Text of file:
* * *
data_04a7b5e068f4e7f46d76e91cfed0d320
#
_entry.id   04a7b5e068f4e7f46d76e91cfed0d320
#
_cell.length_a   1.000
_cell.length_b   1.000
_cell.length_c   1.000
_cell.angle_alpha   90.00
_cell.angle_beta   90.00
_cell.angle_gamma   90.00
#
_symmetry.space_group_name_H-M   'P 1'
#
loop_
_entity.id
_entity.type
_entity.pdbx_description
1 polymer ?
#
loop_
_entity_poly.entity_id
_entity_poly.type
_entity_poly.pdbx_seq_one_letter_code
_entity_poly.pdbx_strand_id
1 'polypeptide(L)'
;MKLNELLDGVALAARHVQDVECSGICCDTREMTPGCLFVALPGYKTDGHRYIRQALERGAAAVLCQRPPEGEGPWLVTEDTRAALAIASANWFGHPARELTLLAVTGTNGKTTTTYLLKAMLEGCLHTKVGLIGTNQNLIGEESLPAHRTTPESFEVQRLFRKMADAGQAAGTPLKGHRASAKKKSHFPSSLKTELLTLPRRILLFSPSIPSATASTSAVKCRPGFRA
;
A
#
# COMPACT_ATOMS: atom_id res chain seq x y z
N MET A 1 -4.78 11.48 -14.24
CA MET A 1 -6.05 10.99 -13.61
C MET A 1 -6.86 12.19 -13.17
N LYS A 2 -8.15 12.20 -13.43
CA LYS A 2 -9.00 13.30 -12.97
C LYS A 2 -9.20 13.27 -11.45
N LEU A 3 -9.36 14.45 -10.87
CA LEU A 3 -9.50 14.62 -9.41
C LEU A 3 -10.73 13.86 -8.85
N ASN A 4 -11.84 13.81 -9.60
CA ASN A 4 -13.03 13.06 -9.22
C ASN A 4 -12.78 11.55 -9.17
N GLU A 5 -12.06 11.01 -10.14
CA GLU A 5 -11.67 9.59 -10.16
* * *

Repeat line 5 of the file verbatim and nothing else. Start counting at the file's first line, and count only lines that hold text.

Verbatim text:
_cell.length_a   1.000